Ever since I entered the realm of computers, the art of organizing digital files has held a profound fascination for me. Time and again, this pursuit has transcended mere interest and, at times, almost evolved into an obsession. In essence, I find myself in a constant quest to discover the ultimate digital organizing system, the one that suits my use case. I must confess, this journey has never been without its challenges.
Throughout all these years I've tried countless paths, experimenting with a myriad of methods, watching countless relevant videos, and immersing myself in articles devoted to mastering the art of organizing one's digital life. However, despite my endeavors, I couldn't shake the feeling that the optimization of my file structuring remained somewhat incomplete and inadequate. Allow me to illustrate: until recently, this was the approach I employed to organize my files.
My previous first-level structuring of the files
As you can observe, my approach to file organization involved creating several broad sections: Documents, My Music, Programs, Images, MEGA, and Miscellaneous. While this system served its purpose to a certain extent, I frequently encountered obstacles when dealing with temporary files or those requiring attention at a later time. Consequently, I resorted to either stashing them in a Temp folder on a separate drive or placing them arbitrarily into the Miscellaneous folder (Svastara). Regrettably, this has led to a state of disorganization, leaving the contents of the Miscellaneous folder a mystery, and I have given up on ever unraveling its contents.
Now, let us delve deeper and explore the second level of this file structure. Under Documents, I have organized the following folders.
My previous second-level structuring of the files
As you can see, my current file organization features folders for E-books, Investment, Media Science and History, Private economy, Notes, and Misc. While it serves its purpose to a certain extent, I find it somewhat rigid and centered solely on my personal stuff. There seems to be limited scope for expansion, unless I add more folders. Adding more folders would just make even more mess.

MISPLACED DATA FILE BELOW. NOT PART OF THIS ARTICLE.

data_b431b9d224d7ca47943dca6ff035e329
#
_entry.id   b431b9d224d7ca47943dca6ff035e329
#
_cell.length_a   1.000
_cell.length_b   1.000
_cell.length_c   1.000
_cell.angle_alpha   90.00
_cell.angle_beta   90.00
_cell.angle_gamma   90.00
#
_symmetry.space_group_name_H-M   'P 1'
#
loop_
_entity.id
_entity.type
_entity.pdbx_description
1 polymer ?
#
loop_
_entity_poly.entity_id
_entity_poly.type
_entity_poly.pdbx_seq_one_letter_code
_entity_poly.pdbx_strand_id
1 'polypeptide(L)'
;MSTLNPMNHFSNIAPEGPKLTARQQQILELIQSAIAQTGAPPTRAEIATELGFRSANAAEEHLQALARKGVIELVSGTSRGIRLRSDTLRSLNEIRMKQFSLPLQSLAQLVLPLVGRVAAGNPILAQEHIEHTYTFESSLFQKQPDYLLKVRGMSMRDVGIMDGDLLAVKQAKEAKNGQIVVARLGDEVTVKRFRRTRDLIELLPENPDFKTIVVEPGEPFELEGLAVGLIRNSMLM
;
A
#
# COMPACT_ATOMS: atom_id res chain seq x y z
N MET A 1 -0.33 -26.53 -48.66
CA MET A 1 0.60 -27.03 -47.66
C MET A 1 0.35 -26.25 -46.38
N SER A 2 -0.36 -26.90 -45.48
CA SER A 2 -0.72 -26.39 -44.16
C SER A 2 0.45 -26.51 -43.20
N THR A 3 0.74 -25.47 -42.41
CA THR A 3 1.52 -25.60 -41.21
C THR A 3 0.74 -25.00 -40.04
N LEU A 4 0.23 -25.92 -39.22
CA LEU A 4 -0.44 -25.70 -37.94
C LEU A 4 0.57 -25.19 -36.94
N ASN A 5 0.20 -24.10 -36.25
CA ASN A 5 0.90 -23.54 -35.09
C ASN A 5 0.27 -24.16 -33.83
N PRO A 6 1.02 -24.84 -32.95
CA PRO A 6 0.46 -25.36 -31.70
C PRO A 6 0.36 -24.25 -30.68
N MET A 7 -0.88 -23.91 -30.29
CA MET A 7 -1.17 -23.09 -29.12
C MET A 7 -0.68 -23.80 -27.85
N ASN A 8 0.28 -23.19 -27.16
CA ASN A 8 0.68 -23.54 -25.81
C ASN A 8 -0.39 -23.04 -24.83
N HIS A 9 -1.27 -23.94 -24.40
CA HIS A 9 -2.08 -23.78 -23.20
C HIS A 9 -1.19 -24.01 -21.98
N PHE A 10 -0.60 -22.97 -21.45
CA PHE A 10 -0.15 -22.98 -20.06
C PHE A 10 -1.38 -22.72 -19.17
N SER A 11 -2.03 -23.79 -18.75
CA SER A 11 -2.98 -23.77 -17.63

I was aware of the need for a more dynamic system similar to library organization, complete with distinct areas and categories. In my quest for a suitable solution, I stumbled upon the Johnny.Decimal approach, which intrigued me with its main areas and nested categories. However, I couldn't fully embrace the idea of dividing folders into decimals, as it seemed impractical and didn't address my concern about archiving older items effectively. In other words, it required a lot of mental shifting.
Enter Luca Decimal, in my mind, a refined version of the Johnny.Decimal system infused with the richness of PARA methodology. PARA, an acronym for Projects, Areas, Resources, and Archive, was initially designed for note-taking, yet I saw its potential applicability in my use case. Thus, I decided to adopt this approach. I created four main folders bearing the same names as the PARA components: Projects, Areas, Resources, and Archive.
New first-level structuring of the files
In my system, Projects contain all my active and ongoing endeavors, while Areas represent essential categories relevant to various aspects of my life—documents, finances, family pictures, work, my writing, and more. These categories are subject to constant engagement and occasional updates.
Resources, on the other hand, comprise items that may not be actively used but could prove valuable on certain occasions. Here, I've organized folders such as Books, Music, Investment, Fonts, Linux stuff, Wallpapers, and similar categories.
As for the Archive, it serves as the primary repository where I gracefully retire old materials and completed projects that I want to keep.
Within the Projects section, you'll find a list of ongoing projects that remain here until I eventually move them to the Archive at an appropriate time. Though not mandatory, I employ prefix numbers for clarity and potential prioritization of folders; it's essential to note that these numbers do not imply varying degrees of importance among the folders.
New second-level structuring of the files
For instance, under the first project 100 Film Magistery I have further folders with each episode that I created for that project.
New third-level structuring of the files.
Also, here it is not necessary to have prefixed numbering, but I think it gives a better overview.
I've restructured my main areas into four distinct folders, each catering to different needs: current projects, vital items, valuable resources, and archived old materials. This newfound arrangement has given me increased flexibility, a stark departure from my previous rigid and inflexible system. Under my Areas, which encompass the crucial aspects of my daily life, I now have documents, family pictures, my writings, finances, etc.
My Areas folder.
This new approach offers unparalleled flexibility, alleviating any mental burden associated with restricting my thoughts on where to place specific elements. Only time will reveal the full extent of its benefits in restructuring my folders and files, but I am confident that it represents a significant improvement over the previous system I adhered to for many years. The conversion process to this new system took approximately 4–5 hours, which, all things considered, is quite acceptable.